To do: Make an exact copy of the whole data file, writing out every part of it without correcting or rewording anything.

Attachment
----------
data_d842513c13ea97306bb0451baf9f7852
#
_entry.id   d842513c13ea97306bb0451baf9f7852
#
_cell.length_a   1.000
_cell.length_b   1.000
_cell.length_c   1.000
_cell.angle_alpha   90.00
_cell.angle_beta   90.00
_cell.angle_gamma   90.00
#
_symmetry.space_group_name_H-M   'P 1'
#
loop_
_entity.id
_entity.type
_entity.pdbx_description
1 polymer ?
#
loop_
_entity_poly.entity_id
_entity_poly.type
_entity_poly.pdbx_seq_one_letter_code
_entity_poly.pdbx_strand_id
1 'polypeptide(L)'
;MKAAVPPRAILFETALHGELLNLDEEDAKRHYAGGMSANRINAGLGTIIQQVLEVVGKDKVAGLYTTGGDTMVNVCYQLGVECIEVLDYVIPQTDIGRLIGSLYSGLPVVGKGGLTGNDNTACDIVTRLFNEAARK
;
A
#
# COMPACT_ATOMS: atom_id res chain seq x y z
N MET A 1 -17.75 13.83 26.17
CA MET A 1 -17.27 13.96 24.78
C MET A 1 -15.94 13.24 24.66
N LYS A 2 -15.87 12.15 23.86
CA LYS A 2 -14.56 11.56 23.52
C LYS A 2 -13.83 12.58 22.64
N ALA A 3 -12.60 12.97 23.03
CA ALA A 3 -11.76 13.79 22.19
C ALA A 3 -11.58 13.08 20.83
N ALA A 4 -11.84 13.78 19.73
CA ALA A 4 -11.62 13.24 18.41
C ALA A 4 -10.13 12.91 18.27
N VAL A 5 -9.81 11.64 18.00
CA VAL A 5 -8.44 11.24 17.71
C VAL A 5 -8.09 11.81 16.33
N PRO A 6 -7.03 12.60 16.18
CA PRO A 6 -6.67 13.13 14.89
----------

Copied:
data_d842513c13ea97306bb0451baf9f7852
#
_entry.id   d842513c13ea97306bb0451baf9f7852
#
_cell.length_a   1.000
_cell.length_b   1.000
_cell.length_c   1.000
_cell.angle_alpha   90.00
_cell.angle_beta   90.00
_cell.angle_gamma   90.00
#
_symmetry.space_group_name_H-M   'P 1'
#
loop_
_entity.id
_entity.type
_entity.pdbx_description
1 polymer ?
#
loop_
_entity_poly.entity_id
_entity_poly.type
_entity_poly.pdbx_seq_one_letter_code
_entity_poly.pdbx_strand_id
1 'polypeptide(L)'
;MKAAVPPRAILFETALHGELLNLDEEDAKRHYAGGMSANRINAGLGTIIQQVLEVVGKDKVAGLYTTGGDTMVNVCYQLGVECIEVLDYVIPQTDIGRLIGSLYSGLPVVGKGGLTGNDNTACDIVTRLFNEAARK
;
A
#
# COMPACT_ATOMS: atom_id res chain seq x y z
N MET A 1 -17.75 13.83 26.17
CA MET A 1 -17.27 13.96 24.78
C MET A 1 -15.94 13.24 24.66
N LYS A 2 -15.87 12.15 23.86
CA LYS A 2 -14.56 11.56 23.52
C LYS A 2 -13.83 12.58 22.64
N ALA A 3 -12.60 12.97 23.03
CA ALA A 3 -11.76 13.79 22.19
C ALA A 3 -11.58 13.08 20.83
N ALA A 4 -11.84 13.78 19.73
CA ALA A 4 -11.62 13.24 18.41
C ALA A 4 -10.13 12.91 18.27
N VAL A 5 -9.81 11.64 18.00
CA VAL A 5 -8.44 11.24 17.71
C VAL A 5 -8.09 11.81 16.33
N PRO A 6 -7.03 12.60 16.18
CA PRO A 6 -6.67 13.13 14.89